Where to paint Easter eggs Ukrainian style in Toronto
Where to make pysanky (Ukrainian Easter eggs) in Toronto isn't something I'd ever wondered, if only because I didn't know options existed. Then I heard about Toronto arts collective Kosa Kolektiv's affordable ($20-ish) workshops around the city. Kosa supply all the necessary materials, from the eggs to the wax, candles, kistka (pens), and carefully labeled dyes (ordered from lightest to darkest, of course). This was my second time making pysanky, not only serious art form but a meditative practice.
The group donates the proceeds of the workshops to charity, have books on hand for inspiration, and had a lot of patience for beginners (just like I had a lot of patience for attendees who could make perfect designs). Their next available sessions are April 7th & 9th at their studio near Trinity Bellwoods, using all natural dyes. As it starts to feel like spring and Easter nears, Kosa Kolektiv are a good place to start if you want to connect to Eastern European culture in Toronto - and not just when it comes to pysanka. They were kind enough to answer some of my questions about their work.
Who is Kosa Kolektiv?
Kosa Kolektiv is a folk art collective based in Toronto that aims to revitalize folk art in an urban context. We explore our folk roots in a variety of ways including practicing traditional crafts (pysanka writing, embroidery, painting, paper cutting, weaving, etc.), singing and learning folk music, cooking and preserving traditional homegrown foods, cultivating gardens and creating beautiful spaces, and putting on a variety of workshops and "happenings" to share these experiences with the community.
Our mandate is to build community through cultural practices that are simple, beautiful, and meaningful, but are becoming fewer and far between. We respect the pioneering spirit and grounded knowledge of our ancestors, and don't want to see that knowledge lost under the pressures of the fast pace of life today. What we're most interested in is bringing people together to share in the beauty of age old traditions and pastimes. Music plays a big part in our lives and most of the events we put on.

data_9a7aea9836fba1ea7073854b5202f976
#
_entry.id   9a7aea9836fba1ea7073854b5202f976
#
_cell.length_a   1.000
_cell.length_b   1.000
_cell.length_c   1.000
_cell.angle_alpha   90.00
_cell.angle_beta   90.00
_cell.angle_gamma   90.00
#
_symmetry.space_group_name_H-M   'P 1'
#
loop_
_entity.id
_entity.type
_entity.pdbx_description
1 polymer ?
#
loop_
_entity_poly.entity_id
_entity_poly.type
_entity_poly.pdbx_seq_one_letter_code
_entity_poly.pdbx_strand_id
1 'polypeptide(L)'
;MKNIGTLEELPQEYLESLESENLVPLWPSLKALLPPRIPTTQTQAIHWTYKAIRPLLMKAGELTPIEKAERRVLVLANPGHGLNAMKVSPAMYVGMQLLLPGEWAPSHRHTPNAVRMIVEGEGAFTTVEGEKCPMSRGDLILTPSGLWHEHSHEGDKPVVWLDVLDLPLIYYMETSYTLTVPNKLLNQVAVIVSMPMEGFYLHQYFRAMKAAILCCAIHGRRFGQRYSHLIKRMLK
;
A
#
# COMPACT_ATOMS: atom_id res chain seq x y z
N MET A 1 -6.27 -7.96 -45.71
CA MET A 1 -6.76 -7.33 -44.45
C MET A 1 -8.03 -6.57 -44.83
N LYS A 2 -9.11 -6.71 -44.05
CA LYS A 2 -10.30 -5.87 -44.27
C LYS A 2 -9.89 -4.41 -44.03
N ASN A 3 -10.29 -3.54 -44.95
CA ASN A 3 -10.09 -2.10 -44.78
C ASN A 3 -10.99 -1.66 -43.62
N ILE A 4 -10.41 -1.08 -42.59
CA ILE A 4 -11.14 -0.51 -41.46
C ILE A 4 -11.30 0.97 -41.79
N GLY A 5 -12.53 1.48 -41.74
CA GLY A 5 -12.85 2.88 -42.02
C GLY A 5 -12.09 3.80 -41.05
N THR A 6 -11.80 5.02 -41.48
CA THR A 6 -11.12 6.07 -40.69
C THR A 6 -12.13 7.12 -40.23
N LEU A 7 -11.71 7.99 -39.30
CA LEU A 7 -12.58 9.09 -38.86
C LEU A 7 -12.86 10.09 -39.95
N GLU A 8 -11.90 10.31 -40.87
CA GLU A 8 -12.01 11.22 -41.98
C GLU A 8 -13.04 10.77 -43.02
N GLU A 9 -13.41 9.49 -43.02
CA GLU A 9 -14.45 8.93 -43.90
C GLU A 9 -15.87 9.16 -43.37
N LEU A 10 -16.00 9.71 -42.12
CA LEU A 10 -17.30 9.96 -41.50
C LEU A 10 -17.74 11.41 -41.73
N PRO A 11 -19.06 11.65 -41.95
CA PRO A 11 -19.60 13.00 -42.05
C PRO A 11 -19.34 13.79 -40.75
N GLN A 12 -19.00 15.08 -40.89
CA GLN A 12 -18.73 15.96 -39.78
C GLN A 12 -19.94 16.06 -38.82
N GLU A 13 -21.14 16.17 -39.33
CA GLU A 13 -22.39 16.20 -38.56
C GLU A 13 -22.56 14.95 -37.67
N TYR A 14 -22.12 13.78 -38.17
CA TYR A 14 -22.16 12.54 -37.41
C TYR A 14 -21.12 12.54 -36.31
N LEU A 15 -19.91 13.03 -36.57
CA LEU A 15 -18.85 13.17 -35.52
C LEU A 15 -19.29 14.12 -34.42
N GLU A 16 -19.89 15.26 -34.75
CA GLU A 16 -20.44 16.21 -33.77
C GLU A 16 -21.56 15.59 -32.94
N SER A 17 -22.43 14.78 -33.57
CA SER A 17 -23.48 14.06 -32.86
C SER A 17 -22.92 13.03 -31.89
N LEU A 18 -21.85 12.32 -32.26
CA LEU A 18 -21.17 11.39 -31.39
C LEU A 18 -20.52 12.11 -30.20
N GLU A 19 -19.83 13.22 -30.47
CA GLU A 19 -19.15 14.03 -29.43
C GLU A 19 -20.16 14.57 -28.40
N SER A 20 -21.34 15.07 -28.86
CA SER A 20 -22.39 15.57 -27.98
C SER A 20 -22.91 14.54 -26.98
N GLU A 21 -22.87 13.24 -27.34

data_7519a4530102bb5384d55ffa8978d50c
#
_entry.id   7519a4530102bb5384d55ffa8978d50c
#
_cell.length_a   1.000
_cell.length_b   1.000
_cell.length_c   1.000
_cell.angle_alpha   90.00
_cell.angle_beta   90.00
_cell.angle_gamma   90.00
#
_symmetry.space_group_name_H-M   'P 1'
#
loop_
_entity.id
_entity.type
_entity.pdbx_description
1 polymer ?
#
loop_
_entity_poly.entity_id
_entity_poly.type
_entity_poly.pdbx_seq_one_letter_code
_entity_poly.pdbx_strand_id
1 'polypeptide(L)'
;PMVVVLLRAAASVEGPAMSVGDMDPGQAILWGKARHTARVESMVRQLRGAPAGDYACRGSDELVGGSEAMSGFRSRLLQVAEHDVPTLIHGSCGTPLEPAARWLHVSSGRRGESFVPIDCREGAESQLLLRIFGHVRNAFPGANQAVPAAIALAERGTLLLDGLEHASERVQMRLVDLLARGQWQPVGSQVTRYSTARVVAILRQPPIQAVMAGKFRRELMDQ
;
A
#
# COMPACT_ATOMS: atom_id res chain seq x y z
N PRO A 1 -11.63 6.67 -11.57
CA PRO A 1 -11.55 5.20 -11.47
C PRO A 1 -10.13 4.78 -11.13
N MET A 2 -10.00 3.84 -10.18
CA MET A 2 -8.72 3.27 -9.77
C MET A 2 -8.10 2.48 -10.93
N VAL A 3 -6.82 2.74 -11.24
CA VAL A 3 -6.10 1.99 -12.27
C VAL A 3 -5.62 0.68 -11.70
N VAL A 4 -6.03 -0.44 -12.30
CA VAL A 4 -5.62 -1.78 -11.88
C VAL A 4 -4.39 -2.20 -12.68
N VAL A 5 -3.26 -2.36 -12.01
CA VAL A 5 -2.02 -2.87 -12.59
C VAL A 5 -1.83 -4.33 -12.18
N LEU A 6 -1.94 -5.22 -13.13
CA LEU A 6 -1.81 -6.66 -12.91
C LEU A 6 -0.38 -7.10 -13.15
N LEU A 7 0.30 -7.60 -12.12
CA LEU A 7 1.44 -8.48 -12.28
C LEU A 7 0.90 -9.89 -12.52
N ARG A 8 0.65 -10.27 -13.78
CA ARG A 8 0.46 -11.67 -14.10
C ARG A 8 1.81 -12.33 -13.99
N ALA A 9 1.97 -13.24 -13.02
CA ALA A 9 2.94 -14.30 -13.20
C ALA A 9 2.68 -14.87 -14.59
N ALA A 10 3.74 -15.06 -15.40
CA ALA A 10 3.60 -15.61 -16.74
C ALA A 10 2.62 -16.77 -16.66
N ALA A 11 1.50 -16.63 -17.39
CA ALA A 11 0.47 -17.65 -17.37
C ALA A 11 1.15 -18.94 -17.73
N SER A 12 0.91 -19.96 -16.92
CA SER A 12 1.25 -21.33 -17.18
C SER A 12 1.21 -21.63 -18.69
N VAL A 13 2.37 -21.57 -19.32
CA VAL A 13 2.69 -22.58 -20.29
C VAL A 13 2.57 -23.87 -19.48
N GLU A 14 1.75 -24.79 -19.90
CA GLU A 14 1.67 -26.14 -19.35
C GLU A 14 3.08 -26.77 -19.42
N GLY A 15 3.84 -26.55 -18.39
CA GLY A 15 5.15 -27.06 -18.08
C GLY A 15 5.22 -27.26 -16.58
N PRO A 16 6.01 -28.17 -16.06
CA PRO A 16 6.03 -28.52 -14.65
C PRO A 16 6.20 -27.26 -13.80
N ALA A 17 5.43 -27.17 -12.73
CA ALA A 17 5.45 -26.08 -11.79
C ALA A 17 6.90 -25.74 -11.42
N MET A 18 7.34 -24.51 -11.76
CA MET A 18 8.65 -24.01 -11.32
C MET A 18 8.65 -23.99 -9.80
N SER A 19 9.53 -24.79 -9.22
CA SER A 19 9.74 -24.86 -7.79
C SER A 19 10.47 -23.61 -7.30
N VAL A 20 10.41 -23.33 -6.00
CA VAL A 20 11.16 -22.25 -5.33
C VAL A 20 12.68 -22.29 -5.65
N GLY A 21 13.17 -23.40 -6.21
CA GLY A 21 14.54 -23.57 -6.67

Kosa is officially composed of Bozena Hrycyna, Marichka Galadza, Olenka Kleban, Alex Baczynskyj, Stephanie Turenko, and Oksana Hawrylak. We all bring something different and unique to the table from printmaking, to sculpture to embroidery, theatre, vocals and writing...but the things we all share are a common Ukrainian heritage and a deep appreciation for a folk culture we know we've got to hold on to.
What's Kosa's inspiration?
There are too many inspirations to count ! On a more general level our workshops, crafts,events and even singing repertoire is driven by the seasons. Slavic and many other cultures of the world have so many celebrations dotted all along the calendar year that there is hardly a month that goes by without us getting together to celebrate something. From St. Andrews eve in early December - a night of matchmaking and fortune telling - to Kupala on the summer solstice - a time to bask in natures fertility and celebrate youth and freedom, there are many beautiful folk traditions that follow the seasonal cycle.
We're also inspired by good story-telling. By myths and characters... even in a downtown Toronto / modern setting, there's still room for magic, and I think that possibility is what keeps us doing what we do. Every year our Kupala celebration is nothing short of magic - jumping over a bonfire in pairs, walking in a forest by candlelight, making wreaths and throwing them into the water for potential lovers to catch - these are the ceremonies that our ancestors practiced from year to year and there is something very special and awe inspiring about keeping that continuity going for thousands of years.